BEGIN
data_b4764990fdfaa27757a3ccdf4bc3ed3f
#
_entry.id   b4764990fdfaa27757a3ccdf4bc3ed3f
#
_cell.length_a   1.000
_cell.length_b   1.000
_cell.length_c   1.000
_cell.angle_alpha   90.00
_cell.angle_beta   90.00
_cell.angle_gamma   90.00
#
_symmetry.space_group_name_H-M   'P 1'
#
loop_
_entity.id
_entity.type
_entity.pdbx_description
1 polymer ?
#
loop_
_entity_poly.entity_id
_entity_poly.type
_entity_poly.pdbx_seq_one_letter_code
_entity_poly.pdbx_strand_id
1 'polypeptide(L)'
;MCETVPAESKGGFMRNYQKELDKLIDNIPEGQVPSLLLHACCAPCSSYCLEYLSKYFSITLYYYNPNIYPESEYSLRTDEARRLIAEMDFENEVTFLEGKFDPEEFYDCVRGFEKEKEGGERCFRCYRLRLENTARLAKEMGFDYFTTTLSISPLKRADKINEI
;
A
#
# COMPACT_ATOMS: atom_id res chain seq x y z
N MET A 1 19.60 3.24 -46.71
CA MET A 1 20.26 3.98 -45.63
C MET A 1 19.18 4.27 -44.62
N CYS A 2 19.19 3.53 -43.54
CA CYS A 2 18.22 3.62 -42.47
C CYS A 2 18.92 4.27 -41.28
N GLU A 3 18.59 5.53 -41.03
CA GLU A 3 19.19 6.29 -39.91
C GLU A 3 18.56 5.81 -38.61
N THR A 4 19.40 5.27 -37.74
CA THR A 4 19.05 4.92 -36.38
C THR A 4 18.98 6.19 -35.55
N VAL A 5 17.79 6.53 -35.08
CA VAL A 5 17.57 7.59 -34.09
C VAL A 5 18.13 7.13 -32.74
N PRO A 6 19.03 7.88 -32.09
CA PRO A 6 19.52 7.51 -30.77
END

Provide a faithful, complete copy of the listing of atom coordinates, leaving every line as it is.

data_b4764990fdfaa27757a3ccdf4bc3ed3f
#
_entry.id   b4764990fdfaa27757a3ccdf4bc3ed3f
#
_cell.length_a   1.000
_cell.length_b   1.000
_cell.length_c   1.000
_cell.angle_alpha   90.00
_cell.angle_beta   90.00
_cell.angle_gamma   90.00
#
_symmetry.space_group_name_H-M   'P 1'
#
loop_
_entity.id
_entity.type
_entity.pdbx_description
1 polymer ?
#
loop_
_entity_poly.entity_id
_entity_poly.type
_entity_poly.pdbx_seq_one_letter_code
_entity_poly.pdbx_strand_id
1 'polypeptide(L)'
;MCETVPAESKGGFMRNYQKELDKLIDNIPEGQVPSLLLHACCAPCSSYCLEYLSKYFSITLYYYNPNIYPESEYSLRTDEARRLIAEMDFENEVTFLEGKFDPEEFYDCVRGFEKEKEGGERCFRCYRLRLENTARLAKEMGFDYFTTTLSISPLKRADKINEI
;
A
#
# COMPACT_ATOMS: atom_id res chain seq x y z
N MET A 1 19.60 3.24 -46.71
CA MET A 1 20.26 3.98 -45.63
C MET A 1 19.18 4.27 -44.62
N CYS A 2 19.19 3.53 -43.54
CA CYS A 2 18.22 3.62 -42.47
C CYS A 2 18.92 4.27 -41.28
N GLU A 3 18.59 5.53 -41.03
CA GLU A 3 19.19 6.29 -39.91
C GLU A 3 18.56 5.81 -38.61
N THR A 4 19.40 5.27 -37.74
CA THR A 4 19.05 4.92 -36.38
C THR A 4 18.98 6.19 -35.55
N VAL A 5 17.79 6.53 -35.08
CA VAL A 5 17.57 7.59 -34.09
C VAL A 5 18.13 7.13 -32.74
N PRO A 6 19.03 7.88 -32.09
CA PRO A 6 19.52 7.51 -30.77